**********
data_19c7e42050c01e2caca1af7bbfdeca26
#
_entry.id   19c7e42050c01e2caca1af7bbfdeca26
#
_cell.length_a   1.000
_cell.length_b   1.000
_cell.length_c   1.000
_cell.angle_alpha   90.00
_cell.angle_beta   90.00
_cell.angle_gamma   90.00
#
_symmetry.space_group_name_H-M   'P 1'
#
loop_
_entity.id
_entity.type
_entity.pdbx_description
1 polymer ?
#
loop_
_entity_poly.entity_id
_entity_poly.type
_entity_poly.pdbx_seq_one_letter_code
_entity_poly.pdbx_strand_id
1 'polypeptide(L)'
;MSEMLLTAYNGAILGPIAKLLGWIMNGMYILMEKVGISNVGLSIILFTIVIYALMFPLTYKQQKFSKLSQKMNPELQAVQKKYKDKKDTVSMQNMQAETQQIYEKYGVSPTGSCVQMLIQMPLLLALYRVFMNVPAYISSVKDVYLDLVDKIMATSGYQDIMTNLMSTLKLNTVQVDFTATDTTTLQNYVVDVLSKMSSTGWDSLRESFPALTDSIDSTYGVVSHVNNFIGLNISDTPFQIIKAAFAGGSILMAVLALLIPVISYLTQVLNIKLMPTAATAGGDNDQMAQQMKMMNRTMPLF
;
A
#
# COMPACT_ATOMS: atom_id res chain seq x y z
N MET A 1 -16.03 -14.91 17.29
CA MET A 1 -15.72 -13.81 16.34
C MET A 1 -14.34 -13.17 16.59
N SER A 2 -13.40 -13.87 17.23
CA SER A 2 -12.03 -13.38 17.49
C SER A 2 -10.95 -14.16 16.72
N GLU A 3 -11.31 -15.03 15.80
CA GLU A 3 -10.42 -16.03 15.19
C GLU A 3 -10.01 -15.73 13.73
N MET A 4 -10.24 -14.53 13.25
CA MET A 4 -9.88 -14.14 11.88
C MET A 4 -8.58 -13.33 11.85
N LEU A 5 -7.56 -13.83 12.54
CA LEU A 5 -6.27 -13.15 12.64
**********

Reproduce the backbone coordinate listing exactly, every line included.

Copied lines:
data_19c7e42050c01e2caca1af7bbfdeca26
#
_entry.id   19c7e42050c01e2caca1af7bbfdeca26
#
_cell.length_a   1.000
_cell.length_b   1.000
_cell.length_c   1.000
_cell.angle_alpha   90.00
_cell.angle_beta   90.00
_cell.angle_gamma   90.00
#
_symmetry.space_group_name_H-M   'P 1'
#
loop_
_entity.id
_entity.type
_entity.pdbx_description
1 polymer ?
#
loop_
_entity_poly.entity_id
_entity_poly.type
_entity_poly.pdbx_seq_one_letter_code
_entity_poly.pdbx_strand_id
1 'polypeptide(L)'
;MSEMLLTAYNGAILGPIAKLLGWIMNGMYILMEKVGISNVGLSIILFTIVIYALMFPLTYKQQKFSKLSQKMNPELQAVQKKYKDKKDTVSMQNMQAETQQIYEKYGVSPTGSCVQMLIQMPLLLALYRVFMNVPAYISSVKDVYLDLVDKIMATSGYQDIMTNLMSTLKLNTVQVDFTATDTTTLQNYVVDVLSKMSSTGWDSLRESFPALTDSIDSTYGVVSHVNNFIGLNISDTPFQIIKAAFAGGSILMAVLALLIPVISYLTQVLNIKLMPTAATAGGDNDQMAQQMKMMNRTMPLF
;
A
#
# COMPACT_ATOMS: atom_id res chain seq x y z
N MET A 1 -16.03 -14.91 17.29
CA MET A 1 -15.72 -13.81 16.34
C MET A 1 -14.34 -13.17 16.59
N SER A 2 -13.40 -13.87 17.23
CA SER A 2 -12.03 -13.38 17.49
C SER A 2 -10.95 -14.16 16.72
N GLU A 3 -11.31 -15.03 15.80
CA GLU A 3 -10.42 -16.03 15.19
C GLU A 3 -10.01 -15.73 13.73
N MET A 4 -10.24 -14.53 13.25
CA MET A 4 -9.88 -14.14 11.88
C MET A 4 -8.58 -13.33 11.85
N LEU A 5 -7.56 -13.83 12.54
CA LEU A 5 -6.27 -13.15 12.64